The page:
FX Monthly Chart Book
- The negative impact of loadshedding, declining commodity prices, likely softer global growth this year, as well as several idiosyncratic factors and global headwinds kept the rand under significant pressure in February. It lost ground against the majors in February; it was 6.8% weaker against the dollar, 4.1% weaker against the euro, and 5.7% weaker against the pound. The rand was particularly volatile in February, trading in a range of R17.04/$ – R18.52/$, and ending the month weaker, at R18.33/$ (compared to R17.43/$ at end January); it averaged R17.91/$ in February.
- While global factors have weighed on the rand, severe loadshedding and SA’s weaker terms of trade have played more of a role in its recent underperformance, and more so than SA’s recent grey-listing by the Financial Action Task Force (FATF) at the end of February. The more frequent bouts of higher stages of loadshedding in February too weighed on the rand. Uncertainty around electricity supply continues to threaten economic activity. Rolling blackouts continue despite the announcement of energy reforms to eliminate outages. The rand has also been under significant pressure due to declining prices for key export commodity, which, in rand terms, are on balance weaker. The rand also weakened more against the dollar in February than on a trade-weighted basis. Our fair-value models have changed significantly due to weaker commodity prices, now implying the rand as discounting a moderate risk premium.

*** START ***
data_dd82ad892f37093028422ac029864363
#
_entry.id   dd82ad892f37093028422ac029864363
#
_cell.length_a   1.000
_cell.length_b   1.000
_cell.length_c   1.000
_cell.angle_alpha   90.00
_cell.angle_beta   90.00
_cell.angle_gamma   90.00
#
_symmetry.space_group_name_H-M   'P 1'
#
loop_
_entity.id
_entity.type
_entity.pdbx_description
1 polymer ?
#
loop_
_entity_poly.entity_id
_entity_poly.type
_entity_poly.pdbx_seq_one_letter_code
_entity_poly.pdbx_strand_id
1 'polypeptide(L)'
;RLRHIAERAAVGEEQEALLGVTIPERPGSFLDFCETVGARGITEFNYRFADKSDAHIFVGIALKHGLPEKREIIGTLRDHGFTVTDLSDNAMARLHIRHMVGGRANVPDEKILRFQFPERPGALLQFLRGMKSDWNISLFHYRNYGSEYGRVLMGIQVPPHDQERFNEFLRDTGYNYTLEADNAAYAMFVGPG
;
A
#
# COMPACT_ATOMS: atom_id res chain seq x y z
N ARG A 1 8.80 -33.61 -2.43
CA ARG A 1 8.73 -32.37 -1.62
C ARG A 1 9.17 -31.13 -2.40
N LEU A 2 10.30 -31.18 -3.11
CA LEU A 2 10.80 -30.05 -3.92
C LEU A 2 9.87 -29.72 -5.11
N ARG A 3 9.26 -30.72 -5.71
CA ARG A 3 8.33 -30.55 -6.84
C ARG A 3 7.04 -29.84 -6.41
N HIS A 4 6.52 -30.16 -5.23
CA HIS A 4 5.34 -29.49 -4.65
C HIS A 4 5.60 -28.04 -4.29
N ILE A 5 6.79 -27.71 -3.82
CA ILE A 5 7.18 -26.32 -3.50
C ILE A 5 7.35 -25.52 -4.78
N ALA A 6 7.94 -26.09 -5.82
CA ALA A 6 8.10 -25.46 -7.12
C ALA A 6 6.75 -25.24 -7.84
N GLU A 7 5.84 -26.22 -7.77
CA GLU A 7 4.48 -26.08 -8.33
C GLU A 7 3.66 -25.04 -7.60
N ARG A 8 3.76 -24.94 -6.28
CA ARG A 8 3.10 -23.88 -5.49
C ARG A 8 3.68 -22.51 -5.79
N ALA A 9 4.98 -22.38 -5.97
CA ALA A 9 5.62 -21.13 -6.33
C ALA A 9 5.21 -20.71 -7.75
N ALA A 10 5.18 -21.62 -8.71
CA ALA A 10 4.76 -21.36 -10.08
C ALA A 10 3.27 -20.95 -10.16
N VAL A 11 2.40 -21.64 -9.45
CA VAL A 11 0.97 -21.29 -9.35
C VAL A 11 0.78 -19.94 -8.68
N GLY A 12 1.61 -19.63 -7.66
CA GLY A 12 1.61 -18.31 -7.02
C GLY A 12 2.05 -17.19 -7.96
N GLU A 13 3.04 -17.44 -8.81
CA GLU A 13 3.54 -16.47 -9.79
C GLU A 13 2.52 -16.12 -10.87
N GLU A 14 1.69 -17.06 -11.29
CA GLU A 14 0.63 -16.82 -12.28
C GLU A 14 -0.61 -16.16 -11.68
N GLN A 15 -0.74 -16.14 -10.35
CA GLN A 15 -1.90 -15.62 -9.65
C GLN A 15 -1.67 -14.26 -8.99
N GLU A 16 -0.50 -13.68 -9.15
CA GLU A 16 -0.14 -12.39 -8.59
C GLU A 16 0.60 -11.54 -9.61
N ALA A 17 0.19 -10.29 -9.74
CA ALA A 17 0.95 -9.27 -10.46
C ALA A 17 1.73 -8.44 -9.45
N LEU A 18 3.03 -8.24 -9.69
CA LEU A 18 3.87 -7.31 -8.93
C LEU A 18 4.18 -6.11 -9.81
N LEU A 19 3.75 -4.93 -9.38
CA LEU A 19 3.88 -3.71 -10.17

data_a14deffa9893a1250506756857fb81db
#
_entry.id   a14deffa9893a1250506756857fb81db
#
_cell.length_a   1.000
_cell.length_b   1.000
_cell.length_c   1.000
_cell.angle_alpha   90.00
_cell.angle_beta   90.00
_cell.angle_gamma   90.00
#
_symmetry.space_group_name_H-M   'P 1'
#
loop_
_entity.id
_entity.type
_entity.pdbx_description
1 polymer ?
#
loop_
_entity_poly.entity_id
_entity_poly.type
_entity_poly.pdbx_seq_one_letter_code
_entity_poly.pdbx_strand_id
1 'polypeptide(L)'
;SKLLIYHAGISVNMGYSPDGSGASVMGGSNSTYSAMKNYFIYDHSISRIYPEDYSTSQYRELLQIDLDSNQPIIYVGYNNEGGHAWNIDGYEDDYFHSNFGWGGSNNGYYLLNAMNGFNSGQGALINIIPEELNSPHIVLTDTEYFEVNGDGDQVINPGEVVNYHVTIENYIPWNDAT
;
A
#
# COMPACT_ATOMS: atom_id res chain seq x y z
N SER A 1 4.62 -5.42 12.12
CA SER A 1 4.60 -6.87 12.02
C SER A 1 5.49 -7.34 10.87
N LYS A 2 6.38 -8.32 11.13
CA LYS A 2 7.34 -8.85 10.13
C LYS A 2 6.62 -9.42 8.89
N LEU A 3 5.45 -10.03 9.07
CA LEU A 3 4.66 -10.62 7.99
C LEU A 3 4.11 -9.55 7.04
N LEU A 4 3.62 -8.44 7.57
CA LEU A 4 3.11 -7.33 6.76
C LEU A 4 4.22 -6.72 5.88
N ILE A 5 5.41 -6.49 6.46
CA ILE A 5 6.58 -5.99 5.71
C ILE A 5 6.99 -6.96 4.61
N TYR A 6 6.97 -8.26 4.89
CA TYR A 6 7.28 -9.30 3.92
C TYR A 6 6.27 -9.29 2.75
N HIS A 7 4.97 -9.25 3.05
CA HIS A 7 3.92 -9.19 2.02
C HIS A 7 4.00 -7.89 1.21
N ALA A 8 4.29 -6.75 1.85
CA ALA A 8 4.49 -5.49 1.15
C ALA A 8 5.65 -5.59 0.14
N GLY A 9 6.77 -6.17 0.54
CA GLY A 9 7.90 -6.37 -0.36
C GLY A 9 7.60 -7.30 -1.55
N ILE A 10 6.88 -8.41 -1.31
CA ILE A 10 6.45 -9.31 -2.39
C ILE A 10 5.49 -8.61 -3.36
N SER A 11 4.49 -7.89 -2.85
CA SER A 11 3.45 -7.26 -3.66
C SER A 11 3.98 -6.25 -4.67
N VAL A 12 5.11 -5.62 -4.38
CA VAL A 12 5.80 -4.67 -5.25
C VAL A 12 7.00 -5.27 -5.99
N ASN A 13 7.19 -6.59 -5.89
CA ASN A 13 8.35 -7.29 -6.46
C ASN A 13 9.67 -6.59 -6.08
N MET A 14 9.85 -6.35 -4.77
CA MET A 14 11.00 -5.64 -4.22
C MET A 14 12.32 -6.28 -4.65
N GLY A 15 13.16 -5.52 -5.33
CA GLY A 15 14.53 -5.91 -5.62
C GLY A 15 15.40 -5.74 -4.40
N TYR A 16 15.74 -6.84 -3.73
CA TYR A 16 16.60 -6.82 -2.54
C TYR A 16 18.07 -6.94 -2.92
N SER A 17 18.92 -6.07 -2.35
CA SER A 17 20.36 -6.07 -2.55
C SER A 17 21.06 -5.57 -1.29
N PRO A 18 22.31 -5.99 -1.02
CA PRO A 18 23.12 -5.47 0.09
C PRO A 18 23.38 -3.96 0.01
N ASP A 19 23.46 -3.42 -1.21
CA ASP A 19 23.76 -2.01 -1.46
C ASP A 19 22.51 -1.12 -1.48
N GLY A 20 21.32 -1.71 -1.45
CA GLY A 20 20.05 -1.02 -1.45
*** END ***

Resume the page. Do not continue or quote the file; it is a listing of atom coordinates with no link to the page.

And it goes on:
- The rand weakened slightly at the end of February after SA’s FATF grey-listing (which covers countries that fall short in tackling illicit financial flows). SA is considered not fully compliant with anti-money laundering and terrorist financing standards; there are eight remaining points for SA to work on, per FATF guidance.
- The rand is undervalued, and weaker than our fair-value estimate. We see the rand ending this year at R16.50/$, and averaging R17.11/$, premised on the dollar weakness forecast by our G10 strategist, Steve Barrow. It is expected to average R18.95/€ and R21.09/£ in 2023. Weaker-than-expected terms of trade and/or global growth, flare-ups in political uncertainty domestically as well as increasingly frequent bouts of high stages of loadshedding could pose downside risks to our forecasts.